Sohini Sengupta on Bengali movie ‘Icche’

SOHINI SENGUPTA IN ICCHENational Award Winning actor and theater personality Sohini Sengupta talks about her latest film ‘Icche’ directed by Nandita Ray, Shiboprasad Mukhopadhyay with Bratya Basu, Samadarshi Dutta and others in the cast. Read the interview at Calcutta Tube.


Sohini Sengupta, the fat, not particularly attractive daughter of theatre personalities Rudraprasad Sengupta and Swatilekha Sengupta, who is herself a theatre person in her own right, has radically transformed the definition of the heroine in Bengali cinema. The reference is to her portrayal of Mamata, the obsessive mother in Shiboprasad Mukherjee and Nandita Roy’s box office hit Icchhe. Interestingly, Icchhe had become very popular among the NRI audiences in North America and Canada that had the opportunity of watching the film in distant lands thanks to the good offices and enterprise of Daatbazaar Media Ventures that has acquired the film for distribution, screening, streaming and telecasting for them.

Were there any problems before casting you as the mother in Icche?

When Shibu and Nandita-di discussed having chosen me with other people in the industry, some of them quite noted filmmakers said – why not a more glamorous actress to portray the mother? An actress I would not like to name came forward to produce the film if she could do the role I did. But my directors were decided that the mother had to have a typical look and had to be able to live the character. It was not only my physical appearance that clinched the deal. The directors’ were right because glamour would have defeated the very purpose of the film and its message.

Sign up with Databazaar Media Ventures to watch recently released quality Bengali movies in North America.

Icche came after a ten-year long gap since you won the National Award for Best Supporting Actress for Paromitaar Ek Din. Why?

I got many offers after Paromitaar Ek Din to play similar roles of an obese girl suffering from mental problems. I did not want my appearance to be exploited for the wrong reasons. I am an actress, period. Why should appearance play a more important role in acting than performance? One needs to make the character convincing enough on screen for the audience. If I cannot evoke faith in my performance, how will I perform at all, tell me?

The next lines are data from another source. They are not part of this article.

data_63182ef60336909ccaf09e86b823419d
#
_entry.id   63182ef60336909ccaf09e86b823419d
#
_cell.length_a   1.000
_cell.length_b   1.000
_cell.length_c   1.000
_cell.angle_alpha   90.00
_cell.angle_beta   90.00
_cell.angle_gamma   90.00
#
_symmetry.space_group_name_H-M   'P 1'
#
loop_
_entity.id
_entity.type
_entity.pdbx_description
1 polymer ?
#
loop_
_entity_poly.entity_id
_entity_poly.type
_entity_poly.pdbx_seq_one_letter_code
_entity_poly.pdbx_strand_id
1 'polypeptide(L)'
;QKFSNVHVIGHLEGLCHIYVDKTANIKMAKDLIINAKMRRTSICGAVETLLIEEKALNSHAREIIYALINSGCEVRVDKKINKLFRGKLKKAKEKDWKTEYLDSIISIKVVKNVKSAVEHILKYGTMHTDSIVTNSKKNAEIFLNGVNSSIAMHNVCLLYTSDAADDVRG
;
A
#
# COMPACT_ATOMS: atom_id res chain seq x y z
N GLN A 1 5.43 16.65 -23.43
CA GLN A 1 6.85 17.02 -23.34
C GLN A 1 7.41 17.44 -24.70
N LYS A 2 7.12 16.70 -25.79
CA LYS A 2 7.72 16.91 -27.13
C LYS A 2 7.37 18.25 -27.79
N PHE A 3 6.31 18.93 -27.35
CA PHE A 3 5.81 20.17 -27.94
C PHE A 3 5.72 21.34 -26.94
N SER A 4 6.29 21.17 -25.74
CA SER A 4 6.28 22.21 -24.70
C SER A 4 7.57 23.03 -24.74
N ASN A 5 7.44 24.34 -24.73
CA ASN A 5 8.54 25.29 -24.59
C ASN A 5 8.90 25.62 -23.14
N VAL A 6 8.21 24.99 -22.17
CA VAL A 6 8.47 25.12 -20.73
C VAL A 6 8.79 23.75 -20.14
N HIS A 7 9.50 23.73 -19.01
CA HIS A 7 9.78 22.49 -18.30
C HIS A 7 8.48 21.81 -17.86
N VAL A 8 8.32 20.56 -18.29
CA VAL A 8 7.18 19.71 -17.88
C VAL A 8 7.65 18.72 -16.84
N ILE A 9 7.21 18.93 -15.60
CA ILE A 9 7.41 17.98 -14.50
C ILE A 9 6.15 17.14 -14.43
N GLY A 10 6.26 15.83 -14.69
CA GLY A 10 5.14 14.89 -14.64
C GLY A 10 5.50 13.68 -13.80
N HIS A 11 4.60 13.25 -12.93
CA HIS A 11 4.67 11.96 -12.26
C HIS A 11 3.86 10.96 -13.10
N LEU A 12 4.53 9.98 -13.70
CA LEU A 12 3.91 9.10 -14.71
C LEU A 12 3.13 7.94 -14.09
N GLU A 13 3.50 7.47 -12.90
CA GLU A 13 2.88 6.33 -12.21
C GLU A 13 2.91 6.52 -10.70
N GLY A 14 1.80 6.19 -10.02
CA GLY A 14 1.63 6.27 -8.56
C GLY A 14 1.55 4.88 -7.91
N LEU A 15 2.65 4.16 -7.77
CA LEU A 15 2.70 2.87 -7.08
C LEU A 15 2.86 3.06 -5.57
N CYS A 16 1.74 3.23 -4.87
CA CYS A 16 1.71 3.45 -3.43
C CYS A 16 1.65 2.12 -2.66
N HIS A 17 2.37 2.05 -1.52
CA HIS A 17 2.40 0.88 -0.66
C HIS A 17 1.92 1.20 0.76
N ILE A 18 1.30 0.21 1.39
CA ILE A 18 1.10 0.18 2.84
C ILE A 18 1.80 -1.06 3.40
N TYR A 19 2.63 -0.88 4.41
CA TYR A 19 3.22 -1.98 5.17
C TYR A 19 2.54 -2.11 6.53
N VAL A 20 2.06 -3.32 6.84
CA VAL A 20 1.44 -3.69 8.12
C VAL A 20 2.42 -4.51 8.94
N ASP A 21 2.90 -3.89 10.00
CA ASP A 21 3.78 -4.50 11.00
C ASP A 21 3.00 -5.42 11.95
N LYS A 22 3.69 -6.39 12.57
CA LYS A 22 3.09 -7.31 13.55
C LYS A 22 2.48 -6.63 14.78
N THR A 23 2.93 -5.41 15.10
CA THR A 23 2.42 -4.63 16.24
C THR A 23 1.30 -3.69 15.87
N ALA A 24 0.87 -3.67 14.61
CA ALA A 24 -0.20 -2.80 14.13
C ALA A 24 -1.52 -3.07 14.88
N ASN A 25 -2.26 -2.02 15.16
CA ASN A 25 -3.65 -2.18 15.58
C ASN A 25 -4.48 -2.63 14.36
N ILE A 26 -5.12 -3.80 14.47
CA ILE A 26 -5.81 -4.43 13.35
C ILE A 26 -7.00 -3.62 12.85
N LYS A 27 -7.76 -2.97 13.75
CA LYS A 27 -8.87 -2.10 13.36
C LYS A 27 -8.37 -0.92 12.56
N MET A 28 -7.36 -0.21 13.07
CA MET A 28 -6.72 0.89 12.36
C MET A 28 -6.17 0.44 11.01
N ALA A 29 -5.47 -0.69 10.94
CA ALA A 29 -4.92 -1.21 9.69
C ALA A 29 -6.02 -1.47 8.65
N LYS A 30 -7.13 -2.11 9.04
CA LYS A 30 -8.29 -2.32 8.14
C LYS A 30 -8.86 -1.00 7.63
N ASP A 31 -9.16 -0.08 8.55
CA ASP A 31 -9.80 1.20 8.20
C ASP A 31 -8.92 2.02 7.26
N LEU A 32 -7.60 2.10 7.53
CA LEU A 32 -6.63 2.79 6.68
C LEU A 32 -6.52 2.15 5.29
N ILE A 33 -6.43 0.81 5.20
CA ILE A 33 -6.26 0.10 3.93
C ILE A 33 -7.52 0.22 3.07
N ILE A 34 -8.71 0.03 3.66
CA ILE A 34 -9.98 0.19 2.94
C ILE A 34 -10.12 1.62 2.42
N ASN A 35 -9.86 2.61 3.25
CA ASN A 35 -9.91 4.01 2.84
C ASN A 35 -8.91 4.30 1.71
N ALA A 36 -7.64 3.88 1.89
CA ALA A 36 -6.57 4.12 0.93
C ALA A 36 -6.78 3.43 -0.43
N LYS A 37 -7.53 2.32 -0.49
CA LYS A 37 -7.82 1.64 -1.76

Mamata’s character was a very complex one – vulnerable yet possessive, loving yet vindictive. Do you think this has in a way, helped redefine the celluloid mother in Bengali cinema from the soppy, tearful sentimental fool to a woman who won’t let go, come what may?

The credit for this goes mainly to the story by Suchitra Bhattacharya which has its roots in real life. Then, it goes to the script done by Shibu and Nandita-di. She is a mother and is also a lover. She is pathologically possessive of her only son and tries to live out her suppressed desires vicariously through the son. She is so sucked into her obsession that she fails to see the son’s perspective towards the relationship. This is one of the most challenging and complex characters in the history of contemporary Bengali cinema. I think my physical appearance helped to make the character more convincing. You cannot imagine a slim, trim and attractive Mamata with eyebrows neatly plucked, face smooth after a facial and hair done just so, can you? Mothers obsessed with their children neglect their looks and begin to grow fat and uncouth. Mamata in this sense is a perfect celluloid replica of what she should have been.

Did you expect Icche to become such a phenomenal success critically and at the box office?

On the contrary, I was persuading Shibu to give up the idea of this kind of film because it was too unconventional and bold for the audience. But Shibu was adamant. He wanted to make a film based only on a very strong storyline and no stars or other glamorous paraphernalia. The film stood its ground on the basis of a powerful story, a solid script, painfully constructed make-up and costume, and wonderful mood music and songs. I do not agree that formula is the only thing that works to make a film successful. Had this been so, would Ritwik Ghatak’s films been as timeless as they are?

Shoma A. Chatterji

Leave a Reply

Your email address will not be published. Required fields are marked *